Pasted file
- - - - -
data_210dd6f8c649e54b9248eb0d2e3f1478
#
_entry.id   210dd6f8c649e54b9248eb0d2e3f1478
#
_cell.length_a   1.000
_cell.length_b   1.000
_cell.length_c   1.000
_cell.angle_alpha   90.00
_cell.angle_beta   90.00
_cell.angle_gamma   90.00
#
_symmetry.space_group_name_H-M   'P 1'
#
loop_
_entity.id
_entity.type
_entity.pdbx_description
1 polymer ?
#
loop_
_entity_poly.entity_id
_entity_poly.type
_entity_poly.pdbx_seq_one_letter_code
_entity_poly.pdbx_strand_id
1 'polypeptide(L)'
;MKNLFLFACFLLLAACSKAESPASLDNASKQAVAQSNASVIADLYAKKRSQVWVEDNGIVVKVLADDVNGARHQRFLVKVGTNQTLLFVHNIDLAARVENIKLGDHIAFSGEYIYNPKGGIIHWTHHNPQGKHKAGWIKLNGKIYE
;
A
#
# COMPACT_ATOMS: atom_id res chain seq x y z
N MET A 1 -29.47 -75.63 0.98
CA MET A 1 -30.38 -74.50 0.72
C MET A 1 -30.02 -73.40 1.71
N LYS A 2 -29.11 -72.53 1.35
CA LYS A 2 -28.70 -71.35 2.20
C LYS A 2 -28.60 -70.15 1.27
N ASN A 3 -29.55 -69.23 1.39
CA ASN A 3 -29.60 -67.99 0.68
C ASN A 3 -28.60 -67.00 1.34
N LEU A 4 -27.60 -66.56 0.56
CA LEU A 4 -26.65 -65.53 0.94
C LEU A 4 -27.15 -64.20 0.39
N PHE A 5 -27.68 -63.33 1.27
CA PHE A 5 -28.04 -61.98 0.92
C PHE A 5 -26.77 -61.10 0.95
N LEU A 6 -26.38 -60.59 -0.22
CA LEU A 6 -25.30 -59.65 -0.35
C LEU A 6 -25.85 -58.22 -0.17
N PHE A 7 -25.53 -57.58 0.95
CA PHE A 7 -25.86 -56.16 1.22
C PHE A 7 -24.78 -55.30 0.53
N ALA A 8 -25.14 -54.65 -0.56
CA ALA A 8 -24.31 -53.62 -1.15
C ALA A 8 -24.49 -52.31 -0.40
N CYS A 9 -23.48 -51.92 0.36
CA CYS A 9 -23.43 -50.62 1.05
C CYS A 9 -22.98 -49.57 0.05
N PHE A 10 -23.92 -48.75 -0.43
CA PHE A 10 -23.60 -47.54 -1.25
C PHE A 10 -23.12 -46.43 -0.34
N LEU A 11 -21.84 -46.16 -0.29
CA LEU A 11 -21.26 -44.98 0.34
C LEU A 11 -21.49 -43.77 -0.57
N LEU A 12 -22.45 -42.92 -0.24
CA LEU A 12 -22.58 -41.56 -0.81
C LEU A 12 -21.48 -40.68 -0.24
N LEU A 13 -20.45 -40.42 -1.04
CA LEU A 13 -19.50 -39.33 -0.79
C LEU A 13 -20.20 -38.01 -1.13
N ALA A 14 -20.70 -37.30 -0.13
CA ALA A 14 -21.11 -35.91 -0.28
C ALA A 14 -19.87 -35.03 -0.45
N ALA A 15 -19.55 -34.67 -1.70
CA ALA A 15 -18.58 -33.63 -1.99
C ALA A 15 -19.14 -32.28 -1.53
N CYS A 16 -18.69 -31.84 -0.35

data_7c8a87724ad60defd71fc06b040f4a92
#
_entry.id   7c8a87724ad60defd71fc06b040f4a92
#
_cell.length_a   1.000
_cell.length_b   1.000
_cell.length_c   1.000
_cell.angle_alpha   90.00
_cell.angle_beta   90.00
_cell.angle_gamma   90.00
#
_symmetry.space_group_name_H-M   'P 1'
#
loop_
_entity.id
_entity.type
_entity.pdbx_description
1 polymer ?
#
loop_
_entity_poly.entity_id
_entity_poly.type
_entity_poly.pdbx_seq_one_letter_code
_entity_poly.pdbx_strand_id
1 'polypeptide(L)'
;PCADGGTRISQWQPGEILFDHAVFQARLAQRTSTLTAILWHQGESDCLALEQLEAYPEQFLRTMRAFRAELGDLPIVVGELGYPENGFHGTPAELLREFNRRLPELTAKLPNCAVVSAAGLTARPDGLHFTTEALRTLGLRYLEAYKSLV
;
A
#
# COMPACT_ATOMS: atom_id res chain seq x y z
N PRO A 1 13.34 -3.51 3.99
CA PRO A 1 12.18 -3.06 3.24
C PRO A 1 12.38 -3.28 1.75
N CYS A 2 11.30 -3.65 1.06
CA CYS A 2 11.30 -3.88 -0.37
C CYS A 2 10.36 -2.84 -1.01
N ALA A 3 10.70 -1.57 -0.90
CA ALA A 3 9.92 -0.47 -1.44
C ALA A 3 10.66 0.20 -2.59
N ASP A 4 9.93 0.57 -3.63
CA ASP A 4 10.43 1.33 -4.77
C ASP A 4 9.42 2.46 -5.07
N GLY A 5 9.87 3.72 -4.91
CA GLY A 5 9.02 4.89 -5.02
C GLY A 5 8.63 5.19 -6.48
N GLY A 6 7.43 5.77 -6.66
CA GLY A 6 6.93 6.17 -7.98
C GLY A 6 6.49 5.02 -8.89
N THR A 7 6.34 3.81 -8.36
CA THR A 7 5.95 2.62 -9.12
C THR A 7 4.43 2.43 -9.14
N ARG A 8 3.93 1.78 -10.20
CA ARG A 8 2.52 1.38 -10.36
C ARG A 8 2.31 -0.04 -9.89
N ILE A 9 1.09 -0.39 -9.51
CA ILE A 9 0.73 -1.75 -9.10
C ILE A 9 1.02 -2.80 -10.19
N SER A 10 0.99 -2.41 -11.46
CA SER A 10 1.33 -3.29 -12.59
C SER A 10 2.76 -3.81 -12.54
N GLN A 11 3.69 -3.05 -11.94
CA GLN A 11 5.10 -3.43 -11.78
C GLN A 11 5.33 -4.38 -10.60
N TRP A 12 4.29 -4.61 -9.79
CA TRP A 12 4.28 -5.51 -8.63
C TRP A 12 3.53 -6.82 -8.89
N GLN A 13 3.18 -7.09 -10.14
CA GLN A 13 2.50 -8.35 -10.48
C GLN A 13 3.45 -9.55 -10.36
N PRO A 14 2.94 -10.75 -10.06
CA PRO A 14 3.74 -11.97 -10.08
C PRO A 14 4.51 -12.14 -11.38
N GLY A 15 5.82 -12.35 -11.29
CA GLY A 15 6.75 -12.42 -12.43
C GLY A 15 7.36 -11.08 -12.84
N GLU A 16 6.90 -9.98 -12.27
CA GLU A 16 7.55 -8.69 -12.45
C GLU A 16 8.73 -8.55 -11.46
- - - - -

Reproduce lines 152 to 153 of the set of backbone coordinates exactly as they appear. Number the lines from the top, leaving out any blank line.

N GLU A 16 6.90 -9.98 -12.27
CA GLU A 16 7.55 -8.69 -12.45